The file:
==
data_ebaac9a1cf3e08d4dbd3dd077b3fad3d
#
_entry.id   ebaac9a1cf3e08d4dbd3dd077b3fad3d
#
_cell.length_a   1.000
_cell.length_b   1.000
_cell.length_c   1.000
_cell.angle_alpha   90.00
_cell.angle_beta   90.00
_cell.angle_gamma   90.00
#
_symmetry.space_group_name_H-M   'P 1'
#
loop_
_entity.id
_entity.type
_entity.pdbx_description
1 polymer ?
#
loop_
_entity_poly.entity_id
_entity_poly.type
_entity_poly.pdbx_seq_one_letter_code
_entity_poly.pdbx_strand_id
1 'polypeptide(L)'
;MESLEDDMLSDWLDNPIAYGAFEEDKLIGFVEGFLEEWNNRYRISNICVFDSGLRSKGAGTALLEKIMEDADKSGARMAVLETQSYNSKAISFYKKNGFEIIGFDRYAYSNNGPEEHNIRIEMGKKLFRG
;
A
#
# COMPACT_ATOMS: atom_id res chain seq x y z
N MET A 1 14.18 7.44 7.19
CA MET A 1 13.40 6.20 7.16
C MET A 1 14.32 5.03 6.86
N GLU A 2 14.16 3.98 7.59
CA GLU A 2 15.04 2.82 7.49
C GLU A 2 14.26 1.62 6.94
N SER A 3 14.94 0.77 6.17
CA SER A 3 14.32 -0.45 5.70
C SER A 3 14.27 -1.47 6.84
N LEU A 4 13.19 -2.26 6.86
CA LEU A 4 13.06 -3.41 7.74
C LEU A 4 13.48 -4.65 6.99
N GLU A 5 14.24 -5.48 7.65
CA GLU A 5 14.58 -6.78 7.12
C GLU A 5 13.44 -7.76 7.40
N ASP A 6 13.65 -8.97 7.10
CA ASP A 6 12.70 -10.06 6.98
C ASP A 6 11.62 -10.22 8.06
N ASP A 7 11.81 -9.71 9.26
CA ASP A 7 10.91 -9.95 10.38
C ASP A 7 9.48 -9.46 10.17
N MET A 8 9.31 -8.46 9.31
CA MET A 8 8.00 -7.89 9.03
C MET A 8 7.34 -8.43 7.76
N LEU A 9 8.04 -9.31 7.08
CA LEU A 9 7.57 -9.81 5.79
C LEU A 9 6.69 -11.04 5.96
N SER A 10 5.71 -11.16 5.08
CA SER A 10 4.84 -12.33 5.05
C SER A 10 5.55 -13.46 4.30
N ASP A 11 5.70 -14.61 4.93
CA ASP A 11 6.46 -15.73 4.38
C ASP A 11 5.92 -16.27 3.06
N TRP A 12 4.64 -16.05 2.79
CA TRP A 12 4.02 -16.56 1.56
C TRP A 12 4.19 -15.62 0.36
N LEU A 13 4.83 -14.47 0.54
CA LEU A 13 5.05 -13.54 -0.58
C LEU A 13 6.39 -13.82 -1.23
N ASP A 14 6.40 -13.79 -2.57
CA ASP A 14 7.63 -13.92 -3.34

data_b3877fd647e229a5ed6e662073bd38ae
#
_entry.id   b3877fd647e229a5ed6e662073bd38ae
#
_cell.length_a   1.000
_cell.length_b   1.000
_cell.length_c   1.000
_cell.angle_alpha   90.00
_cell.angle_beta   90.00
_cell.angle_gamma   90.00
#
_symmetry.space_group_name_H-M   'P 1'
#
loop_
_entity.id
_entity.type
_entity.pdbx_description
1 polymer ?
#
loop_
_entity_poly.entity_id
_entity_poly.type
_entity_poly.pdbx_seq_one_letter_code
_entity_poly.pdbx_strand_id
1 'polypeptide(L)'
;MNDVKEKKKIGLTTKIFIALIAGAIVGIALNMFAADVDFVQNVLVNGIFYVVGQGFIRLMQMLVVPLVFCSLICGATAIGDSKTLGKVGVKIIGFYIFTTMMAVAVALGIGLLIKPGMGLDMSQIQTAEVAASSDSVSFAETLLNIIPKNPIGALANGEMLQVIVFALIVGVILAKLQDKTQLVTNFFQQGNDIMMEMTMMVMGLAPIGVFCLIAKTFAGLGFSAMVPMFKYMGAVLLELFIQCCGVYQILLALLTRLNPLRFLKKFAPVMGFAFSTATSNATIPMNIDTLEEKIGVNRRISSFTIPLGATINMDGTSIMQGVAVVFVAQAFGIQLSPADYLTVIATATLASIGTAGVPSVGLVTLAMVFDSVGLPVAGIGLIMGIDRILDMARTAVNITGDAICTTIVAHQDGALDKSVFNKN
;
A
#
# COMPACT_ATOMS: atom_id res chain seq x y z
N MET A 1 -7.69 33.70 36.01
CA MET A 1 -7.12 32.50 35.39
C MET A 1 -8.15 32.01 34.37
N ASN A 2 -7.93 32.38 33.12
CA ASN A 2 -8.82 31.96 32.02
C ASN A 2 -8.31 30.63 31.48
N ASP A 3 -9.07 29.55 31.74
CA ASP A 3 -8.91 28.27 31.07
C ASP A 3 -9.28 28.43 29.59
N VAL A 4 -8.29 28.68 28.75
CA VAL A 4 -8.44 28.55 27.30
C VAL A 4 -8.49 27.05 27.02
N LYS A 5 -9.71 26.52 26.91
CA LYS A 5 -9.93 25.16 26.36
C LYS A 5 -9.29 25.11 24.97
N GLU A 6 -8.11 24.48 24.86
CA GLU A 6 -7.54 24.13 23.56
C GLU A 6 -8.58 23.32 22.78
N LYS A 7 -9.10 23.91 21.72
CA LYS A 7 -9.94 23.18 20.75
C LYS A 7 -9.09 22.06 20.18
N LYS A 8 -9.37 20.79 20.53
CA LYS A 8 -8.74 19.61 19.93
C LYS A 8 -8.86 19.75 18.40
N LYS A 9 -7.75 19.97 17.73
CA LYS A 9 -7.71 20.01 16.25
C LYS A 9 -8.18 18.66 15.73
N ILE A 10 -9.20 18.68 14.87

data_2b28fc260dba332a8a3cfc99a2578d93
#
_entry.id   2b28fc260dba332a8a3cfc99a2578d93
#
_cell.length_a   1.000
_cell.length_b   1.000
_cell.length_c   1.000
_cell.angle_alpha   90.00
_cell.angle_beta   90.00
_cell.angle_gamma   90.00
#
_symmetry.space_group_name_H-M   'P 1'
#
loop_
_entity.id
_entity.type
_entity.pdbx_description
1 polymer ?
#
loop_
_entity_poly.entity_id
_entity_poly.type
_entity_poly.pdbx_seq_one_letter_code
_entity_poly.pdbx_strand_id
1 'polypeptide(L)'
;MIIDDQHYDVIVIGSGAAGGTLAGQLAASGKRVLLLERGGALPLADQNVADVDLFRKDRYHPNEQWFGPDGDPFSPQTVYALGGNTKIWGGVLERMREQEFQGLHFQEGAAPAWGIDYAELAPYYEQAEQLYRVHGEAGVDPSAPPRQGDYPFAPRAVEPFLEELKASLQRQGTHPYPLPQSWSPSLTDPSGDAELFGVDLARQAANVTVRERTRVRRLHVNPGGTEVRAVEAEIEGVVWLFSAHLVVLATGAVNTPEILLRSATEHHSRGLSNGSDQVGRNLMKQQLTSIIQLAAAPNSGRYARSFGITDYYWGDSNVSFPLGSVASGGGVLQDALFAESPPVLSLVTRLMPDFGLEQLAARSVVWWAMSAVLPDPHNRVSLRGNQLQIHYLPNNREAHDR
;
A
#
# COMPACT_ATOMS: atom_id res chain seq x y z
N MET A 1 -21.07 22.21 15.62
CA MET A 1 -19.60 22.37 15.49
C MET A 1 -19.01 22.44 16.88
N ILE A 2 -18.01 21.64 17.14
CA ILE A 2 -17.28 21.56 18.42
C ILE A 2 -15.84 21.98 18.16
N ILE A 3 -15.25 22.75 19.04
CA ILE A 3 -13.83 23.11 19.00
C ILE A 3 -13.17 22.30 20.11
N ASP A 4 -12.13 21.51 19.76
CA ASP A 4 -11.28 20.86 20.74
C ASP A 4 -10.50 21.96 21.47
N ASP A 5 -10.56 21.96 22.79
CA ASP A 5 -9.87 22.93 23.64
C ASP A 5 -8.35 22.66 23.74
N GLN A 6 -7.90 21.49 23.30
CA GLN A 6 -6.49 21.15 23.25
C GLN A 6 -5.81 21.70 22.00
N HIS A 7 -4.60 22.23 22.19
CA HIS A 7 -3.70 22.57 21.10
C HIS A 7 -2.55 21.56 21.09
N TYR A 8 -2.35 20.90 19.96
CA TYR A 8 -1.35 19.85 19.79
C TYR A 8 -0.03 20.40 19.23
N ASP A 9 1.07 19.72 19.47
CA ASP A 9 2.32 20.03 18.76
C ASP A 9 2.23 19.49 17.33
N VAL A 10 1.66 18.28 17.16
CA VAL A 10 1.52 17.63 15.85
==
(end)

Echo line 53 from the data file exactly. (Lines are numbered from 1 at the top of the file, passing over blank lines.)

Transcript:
CA MET A 8 8.00 -7.89 9.03